In this project, we checked the possibility of predicting stock prices using current affair events, which is expressed by words’ commonness in internet blogs and forums.
In this project, we checked the possibility of predicting stock prices using
current affair events, which is expressed by words’ commonness in internet
blogs and forums. It is known that there is a strong bond between current
affair events and stock prices. Moreover, there is also a connection between
public mind-set and stock prices. In this project, we will try to find an
empiric correlation between the words commonness to stock prices using statistical
methods. This project includes computer vision, machine learning and optimization.
Although there have been many approaches to predict stock prices, there
have been little success due to the large uncertainty in this area. Hence,
in this project we used statistical techniques based on current affairs
which we believe improves the prediction results.
The algorithm was implemented using Matlab-7.3.0 environment.
Results and Conclusions
On a 142 days period, we earned 5%.
The optimal estimator gained 35% profits, the worst estimator, lost -30%,
and the average investor (buy at the beginning – sell at the end), lost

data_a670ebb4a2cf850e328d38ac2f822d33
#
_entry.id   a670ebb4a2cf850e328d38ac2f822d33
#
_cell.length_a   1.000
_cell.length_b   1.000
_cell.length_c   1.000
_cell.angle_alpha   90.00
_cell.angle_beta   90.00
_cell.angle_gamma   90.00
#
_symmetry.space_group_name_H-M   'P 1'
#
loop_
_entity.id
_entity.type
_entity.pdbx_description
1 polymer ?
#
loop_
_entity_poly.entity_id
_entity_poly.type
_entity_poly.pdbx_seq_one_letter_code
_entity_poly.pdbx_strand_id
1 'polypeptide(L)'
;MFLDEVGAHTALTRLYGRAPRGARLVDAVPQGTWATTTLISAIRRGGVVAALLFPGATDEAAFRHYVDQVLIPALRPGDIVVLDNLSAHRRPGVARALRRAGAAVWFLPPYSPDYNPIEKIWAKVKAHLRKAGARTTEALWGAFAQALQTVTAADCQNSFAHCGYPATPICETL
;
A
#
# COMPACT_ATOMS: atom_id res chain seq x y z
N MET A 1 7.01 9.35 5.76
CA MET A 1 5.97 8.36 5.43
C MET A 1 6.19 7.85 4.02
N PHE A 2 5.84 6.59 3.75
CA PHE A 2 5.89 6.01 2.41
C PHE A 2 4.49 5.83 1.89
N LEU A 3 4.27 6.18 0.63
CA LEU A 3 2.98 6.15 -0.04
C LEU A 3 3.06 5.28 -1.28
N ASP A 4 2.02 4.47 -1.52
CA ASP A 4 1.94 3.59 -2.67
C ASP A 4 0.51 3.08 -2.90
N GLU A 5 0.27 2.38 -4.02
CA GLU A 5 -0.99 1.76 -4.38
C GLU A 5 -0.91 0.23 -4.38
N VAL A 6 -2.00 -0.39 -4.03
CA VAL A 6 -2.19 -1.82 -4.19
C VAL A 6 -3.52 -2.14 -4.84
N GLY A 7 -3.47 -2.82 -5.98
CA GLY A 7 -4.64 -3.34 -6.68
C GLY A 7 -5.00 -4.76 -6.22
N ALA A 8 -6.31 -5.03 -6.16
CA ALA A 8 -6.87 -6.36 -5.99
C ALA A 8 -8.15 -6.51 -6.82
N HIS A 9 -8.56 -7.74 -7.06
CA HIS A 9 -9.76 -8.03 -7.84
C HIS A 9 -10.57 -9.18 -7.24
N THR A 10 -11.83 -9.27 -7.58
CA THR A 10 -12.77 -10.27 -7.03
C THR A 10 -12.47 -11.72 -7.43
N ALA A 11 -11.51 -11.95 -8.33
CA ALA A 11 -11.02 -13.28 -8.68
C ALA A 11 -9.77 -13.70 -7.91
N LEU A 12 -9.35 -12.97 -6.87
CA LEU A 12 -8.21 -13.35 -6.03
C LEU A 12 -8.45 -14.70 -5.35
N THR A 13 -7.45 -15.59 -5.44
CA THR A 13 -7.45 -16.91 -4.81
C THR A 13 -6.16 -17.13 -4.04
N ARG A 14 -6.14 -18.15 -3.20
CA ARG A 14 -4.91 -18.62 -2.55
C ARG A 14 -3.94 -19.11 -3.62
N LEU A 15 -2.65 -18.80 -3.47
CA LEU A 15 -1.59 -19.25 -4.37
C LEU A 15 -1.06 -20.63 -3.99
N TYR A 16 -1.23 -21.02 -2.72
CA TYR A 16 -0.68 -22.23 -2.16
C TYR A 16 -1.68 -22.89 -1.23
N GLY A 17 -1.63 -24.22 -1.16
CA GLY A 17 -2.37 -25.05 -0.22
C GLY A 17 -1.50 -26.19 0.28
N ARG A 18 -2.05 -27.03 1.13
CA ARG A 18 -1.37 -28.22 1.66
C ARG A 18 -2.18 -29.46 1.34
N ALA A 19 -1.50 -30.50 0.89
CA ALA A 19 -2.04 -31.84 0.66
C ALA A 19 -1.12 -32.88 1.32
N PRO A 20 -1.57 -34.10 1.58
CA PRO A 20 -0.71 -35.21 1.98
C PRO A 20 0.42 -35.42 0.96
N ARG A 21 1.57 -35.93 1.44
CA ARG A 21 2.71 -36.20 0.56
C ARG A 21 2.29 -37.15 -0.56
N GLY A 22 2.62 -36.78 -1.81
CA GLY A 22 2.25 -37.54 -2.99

-2%. Focusing the last three months, our estimator earned 9%, while the
ideal was 25.5%, the worst -18%, the average 1.5%.
Therefore, we conclude that:
- We didn’t lose any money, even though it was a period of many uncertainties
(-30% loss was the largest downfall). The results were good, although
we learned on a different period (mostly rising).
- Indication to the above is the fact that the last three months were
- When we tested some other estimators, which were chosen by other
predefined characteristics, we gained only 1-2% profits.
For conclusion, we can see that the results are good, and might be improved
by several suggestions you can find in our project book.
 R.O.Duda, P.E. Hart,D.G Stork – Pattern Classification and Scene
Analysis (Second edition)
We would like to thank our supervisor Dani Pinkovitch for his support
and guidance throughout this project.
We are also grateful to the Ollendorf
Minerva Center Fund for supporting this project.